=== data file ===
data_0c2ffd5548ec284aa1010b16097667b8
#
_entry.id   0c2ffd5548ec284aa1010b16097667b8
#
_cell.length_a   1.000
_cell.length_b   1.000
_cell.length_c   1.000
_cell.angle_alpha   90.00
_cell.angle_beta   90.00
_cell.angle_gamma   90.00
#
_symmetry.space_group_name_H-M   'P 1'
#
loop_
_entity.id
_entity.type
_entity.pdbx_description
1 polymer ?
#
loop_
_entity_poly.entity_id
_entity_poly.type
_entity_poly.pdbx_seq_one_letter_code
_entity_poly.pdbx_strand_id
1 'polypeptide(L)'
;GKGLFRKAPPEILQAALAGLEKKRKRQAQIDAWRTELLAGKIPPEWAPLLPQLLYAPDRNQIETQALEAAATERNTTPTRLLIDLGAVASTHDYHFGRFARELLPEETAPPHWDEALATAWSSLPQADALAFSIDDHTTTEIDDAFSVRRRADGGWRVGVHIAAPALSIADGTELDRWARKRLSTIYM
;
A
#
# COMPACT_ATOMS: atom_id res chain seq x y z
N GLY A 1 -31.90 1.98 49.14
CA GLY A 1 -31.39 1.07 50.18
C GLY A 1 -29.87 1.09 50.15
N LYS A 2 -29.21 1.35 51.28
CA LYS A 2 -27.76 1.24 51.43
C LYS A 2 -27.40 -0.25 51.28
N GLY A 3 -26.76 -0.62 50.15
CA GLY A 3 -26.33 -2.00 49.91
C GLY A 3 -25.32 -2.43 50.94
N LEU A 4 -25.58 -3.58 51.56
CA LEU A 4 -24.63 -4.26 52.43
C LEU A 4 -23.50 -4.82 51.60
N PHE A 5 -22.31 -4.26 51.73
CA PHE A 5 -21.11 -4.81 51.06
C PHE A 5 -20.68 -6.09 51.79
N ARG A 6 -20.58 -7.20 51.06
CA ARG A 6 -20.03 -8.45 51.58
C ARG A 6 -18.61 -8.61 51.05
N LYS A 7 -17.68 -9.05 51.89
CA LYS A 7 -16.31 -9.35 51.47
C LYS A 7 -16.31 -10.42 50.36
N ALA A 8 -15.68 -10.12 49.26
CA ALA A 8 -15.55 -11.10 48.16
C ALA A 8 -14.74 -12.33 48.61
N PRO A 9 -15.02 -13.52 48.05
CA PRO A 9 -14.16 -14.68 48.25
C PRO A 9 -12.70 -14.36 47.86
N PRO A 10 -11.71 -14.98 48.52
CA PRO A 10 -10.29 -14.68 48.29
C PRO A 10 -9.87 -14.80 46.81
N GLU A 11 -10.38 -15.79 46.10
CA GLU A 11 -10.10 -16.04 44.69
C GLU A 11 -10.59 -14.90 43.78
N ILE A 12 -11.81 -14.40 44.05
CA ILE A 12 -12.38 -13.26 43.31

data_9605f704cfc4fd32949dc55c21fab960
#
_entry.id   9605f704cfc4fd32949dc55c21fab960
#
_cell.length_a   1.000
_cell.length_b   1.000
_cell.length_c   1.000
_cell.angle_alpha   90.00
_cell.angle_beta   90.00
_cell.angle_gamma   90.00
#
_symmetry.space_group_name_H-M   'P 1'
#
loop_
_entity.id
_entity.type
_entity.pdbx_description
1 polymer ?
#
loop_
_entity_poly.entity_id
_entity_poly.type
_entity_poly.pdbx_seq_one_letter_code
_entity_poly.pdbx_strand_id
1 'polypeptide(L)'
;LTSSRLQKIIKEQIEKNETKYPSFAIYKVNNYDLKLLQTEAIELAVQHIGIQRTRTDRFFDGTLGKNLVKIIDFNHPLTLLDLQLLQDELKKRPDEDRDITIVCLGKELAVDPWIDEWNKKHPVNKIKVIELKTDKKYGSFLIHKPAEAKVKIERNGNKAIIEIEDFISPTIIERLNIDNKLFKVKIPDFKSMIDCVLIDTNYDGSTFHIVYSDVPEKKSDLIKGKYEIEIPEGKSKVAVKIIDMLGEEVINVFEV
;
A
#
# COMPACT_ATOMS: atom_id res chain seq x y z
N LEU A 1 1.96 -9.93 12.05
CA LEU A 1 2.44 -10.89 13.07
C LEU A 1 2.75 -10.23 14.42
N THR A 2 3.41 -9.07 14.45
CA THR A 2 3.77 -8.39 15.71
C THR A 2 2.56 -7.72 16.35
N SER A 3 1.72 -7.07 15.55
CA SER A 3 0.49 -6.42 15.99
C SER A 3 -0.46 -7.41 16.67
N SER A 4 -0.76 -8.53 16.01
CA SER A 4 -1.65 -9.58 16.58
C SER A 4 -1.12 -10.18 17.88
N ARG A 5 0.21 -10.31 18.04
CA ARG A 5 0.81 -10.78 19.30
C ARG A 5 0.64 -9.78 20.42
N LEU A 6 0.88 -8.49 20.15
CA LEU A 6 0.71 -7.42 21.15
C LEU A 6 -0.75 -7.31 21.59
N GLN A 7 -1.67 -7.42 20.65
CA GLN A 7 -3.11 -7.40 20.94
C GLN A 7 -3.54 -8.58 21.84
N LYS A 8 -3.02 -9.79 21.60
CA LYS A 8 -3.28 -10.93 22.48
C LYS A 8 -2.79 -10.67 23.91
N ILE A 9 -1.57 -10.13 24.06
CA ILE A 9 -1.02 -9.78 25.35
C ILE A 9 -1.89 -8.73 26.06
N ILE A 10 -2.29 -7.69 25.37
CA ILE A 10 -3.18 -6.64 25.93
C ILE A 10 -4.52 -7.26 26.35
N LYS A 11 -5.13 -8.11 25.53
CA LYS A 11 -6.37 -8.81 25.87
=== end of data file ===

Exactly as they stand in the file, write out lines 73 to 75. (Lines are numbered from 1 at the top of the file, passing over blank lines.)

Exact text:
_cell.angle_alpha   90.00
_cell.angle_beta   90.00
_cell.angle_gamma   90.00